If you are using IE you can still load the interactive tree by clicking the "Generate interactive tree" button, but please be aware of the potential problems that the interactive species tree can cause.
For all of the domain matches in a full alignment, we count the number that are found on all sequences in the alignment. This total is shown in the purple box.
We also count the number of unique sequences on which each domain is found, which is shown in green. Note that a domain may appear multiple times on the same sequence, leading to the difference between these two numbers.
Finally, we group sequences from the same organism according to the NCBI code that is assigned by UniProt, allowing us to count the number of distinct sequences on which the domain is found. This value is shown in the pink boxes.
We use the NCBI species tree to group organisms according to their taxonomy and this forms the structure of the displayed tree. Note that in some cases the trees are too large (have too many nodes) to allow us to build an interactive tree, but in most cases you can still view the tree in a plain text, non-interactive representation. Those species which are represented in the seed alignment for this domain are highlighted.
You can use the tree controls to manipulate how the interactive tree is displayed:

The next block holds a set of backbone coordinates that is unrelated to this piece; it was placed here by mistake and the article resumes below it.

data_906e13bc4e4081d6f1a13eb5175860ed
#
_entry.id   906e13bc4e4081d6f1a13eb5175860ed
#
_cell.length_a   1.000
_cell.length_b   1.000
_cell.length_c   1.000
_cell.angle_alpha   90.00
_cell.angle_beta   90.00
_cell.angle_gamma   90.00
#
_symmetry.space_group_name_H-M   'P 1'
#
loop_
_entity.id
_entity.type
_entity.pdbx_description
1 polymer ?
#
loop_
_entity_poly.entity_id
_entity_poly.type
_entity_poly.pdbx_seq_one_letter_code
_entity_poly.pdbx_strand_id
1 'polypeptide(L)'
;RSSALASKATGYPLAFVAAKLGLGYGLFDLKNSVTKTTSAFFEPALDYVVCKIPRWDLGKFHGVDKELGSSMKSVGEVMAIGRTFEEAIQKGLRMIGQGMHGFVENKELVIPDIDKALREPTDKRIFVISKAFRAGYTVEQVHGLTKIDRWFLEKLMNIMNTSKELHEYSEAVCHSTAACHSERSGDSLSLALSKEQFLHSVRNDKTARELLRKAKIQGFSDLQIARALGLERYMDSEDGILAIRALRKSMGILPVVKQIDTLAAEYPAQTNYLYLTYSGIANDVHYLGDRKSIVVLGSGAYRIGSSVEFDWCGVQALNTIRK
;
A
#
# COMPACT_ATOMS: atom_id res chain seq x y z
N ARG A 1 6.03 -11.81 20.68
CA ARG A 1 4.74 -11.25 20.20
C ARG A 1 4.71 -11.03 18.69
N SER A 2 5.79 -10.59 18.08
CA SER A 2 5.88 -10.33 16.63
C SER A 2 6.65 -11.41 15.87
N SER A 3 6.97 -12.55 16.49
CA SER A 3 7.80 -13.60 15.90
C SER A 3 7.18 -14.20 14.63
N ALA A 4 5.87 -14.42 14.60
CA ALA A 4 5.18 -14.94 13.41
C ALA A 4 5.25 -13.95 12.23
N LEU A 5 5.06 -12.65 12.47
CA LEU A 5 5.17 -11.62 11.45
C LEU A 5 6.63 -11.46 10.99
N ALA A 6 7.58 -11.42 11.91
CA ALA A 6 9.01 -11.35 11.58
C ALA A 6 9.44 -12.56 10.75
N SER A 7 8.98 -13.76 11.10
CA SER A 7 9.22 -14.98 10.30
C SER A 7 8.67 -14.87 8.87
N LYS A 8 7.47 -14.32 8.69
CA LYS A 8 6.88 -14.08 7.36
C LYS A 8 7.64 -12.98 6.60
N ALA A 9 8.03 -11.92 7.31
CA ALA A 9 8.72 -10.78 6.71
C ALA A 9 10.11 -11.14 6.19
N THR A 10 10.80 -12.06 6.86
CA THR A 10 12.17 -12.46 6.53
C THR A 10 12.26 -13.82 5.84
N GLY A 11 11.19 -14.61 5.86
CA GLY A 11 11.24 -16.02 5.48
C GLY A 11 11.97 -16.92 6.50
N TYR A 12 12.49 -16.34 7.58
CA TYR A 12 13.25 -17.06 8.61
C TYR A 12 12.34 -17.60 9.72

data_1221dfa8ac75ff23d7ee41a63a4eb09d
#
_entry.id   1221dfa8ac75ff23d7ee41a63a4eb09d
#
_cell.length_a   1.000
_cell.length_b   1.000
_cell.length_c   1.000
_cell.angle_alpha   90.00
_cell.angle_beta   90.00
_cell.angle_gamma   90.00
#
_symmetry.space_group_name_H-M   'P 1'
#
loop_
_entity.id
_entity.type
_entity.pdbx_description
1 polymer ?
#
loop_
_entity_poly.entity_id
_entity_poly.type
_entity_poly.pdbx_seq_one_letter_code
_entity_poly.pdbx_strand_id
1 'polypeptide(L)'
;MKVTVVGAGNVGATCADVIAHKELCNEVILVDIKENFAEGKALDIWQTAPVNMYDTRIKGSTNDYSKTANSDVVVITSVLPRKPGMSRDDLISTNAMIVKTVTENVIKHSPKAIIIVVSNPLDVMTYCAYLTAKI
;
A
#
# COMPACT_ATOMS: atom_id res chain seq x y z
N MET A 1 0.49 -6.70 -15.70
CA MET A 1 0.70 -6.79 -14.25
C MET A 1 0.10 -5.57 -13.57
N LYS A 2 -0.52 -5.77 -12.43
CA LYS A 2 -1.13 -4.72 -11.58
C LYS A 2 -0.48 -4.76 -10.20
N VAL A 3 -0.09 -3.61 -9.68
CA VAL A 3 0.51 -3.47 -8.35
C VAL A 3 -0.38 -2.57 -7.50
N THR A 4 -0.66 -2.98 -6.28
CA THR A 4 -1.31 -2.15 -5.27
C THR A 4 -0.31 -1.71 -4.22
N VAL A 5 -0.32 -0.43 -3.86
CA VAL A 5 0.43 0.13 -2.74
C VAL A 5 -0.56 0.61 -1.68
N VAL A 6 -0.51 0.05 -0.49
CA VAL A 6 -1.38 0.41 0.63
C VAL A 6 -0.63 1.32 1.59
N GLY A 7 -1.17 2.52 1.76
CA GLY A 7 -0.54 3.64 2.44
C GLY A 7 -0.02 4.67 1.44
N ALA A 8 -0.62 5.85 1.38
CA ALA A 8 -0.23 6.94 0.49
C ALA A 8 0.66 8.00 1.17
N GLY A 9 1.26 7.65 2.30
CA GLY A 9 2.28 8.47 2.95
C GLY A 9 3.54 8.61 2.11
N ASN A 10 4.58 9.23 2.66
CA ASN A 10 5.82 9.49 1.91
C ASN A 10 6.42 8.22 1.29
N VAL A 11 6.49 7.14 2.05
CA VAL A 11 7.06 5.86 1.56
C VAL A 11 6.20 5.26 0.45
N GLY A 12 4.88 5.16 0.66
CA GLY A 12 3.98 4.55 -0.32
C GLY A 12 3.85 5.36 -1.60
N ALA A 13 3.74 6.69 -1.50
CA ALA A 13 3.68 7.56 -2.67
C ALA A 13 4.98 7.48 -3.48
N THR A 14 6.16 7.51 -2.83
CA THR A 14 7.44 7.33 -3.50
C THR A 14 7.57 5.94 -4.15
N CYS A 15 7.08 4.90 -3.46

- show/hide the summary boxes
- highlight species that are represented in the seed alignment
- expand/collapse the tree or expand it to a given depth
- select a sub-tree or a set of species within the tree and view them graphically or as an alignment
- save a plain text representation of the tree
Please note: for large trees this can take some time. While the tree is loading, you can safely switch away from this tab but if you browse away from the family page entirely, the tree will not be loaded.
For those sequences which have a structure in the Protein DataBank, we use the mapping between UniProt, PDB and Pfam coordinate systems from the PDBe group, to allow us to map Pfam domains onto UniProt sequences and three-dimensional protein structures. The table below shows the structures on which the Cyclotide domain has been found. There are 33 instances of this domain found in the PDB. Note that there may be multiple copies of the domain in a single PDB structure, since many structures contain multiple copies of the same protein seqence.
Loading structure mapping...